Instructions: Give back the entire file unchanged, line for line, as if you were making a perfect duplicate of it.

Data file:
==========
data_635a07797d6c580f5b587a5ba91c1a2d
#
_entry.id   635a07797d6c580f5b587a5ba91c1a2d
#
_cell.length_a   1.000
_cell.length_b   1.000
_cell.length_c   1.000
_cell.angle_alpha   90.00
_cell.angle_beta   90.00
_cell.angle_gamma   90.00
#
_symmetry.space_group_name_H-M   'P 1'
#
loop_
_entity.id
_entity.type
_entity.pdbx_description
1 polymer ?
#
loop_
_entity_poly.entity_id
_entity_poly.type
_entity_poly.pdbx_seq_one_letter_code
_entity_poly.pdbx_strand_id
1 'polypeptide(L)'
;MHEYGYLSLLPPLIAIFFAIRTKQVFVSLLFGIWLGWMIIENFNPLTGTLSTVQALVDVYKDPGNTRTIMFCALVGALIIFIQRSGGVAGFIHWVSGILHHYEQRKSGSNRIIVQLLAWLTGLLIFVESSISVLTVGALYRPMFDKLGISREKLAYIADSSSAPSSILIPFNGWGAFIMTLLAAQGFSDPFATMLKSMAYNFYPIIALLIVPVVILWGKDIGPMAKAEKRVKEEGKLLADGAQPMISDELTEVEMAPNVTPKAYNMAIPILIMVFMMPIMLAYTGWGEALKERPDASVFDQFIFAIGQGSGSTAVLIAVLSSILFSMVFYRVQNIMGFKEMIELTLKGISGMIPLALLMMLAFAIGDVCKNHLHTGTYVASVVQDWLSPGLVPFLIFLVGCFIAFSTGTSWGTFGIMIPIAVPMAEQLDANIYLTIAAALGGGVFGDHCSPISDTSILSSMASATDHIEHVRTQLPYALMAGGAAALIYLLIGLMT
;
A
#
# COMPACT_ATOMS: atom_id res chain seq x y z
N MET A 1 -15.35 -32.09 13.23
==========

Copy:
data_635a07797d6c580f5b587a5ba91c1a2d
#
_entry.id   635a07797d6c580f5b587a5ba91c1a2d
#
_cell.length_a   1.000
_cell.length_b   1.000
_cell.length_c   1.000
_cell.angle_alpha   90.00
_cell.angle_beta   90.00
_cell.angle_gamma   90.00
#
_symmetry.space_group_name_H-M   'P 1'
#
loop_
_entity.id
_entity.type
_entity.pdbx_description
1 polymer ?
#
loop_
_entity_poly.entity_id
_entity_poly.type
_entity_poly.pdbx_seq_one_letter_code
_entity_poly.pdbx_strand_id
1 'polypeptide(L)'
;MHEYGYLSLLPPLIAIFFAIRTKQVFVSLLFGIWLGWMIIENFNPLTGTLSTVQALVDVYKDPGNTRTIMFCALVGALIIFIQRSGGVAGFIHWVSGILHHYEQRKSGSNRIIVQLLAWLTGLLIFVESSISVLTVGALYRPMFDKLGISREKLAYIADSSSAPSSILIPFNGWGAFIMTLLAAQGFSDPFATMLKSMAYNFYPIIALLIVPVVILWGKDIGPMAKAEKRVKEEGKLLADGAQPMISDELTEVEMAPNVTPKAYNMAIPILIMVFMMPIMLAYTGWGEALKERPDASVFDQFIFAIGQGSGSTAVLIAVLSSILFSMVFYRVQNIMGFKEMIELTLKGISGMIPLALLMMLAFAIGDVCKNHLHTGTYVASVVQDWLSPGLVPFLIFLVGCFIAFSTGTSWGTFGIMIPIAVPMAEQLDANIYLTIAAALGGGVFGDHCSPISDTSILSSMASATDHIEHVRTQLPYALMAGGAAALIYLLIGLMT
;
A
#
# COMPACT_ATOMS: atom_id res chain seq x y z
N MET A 1 -15.35 -32.09 13.23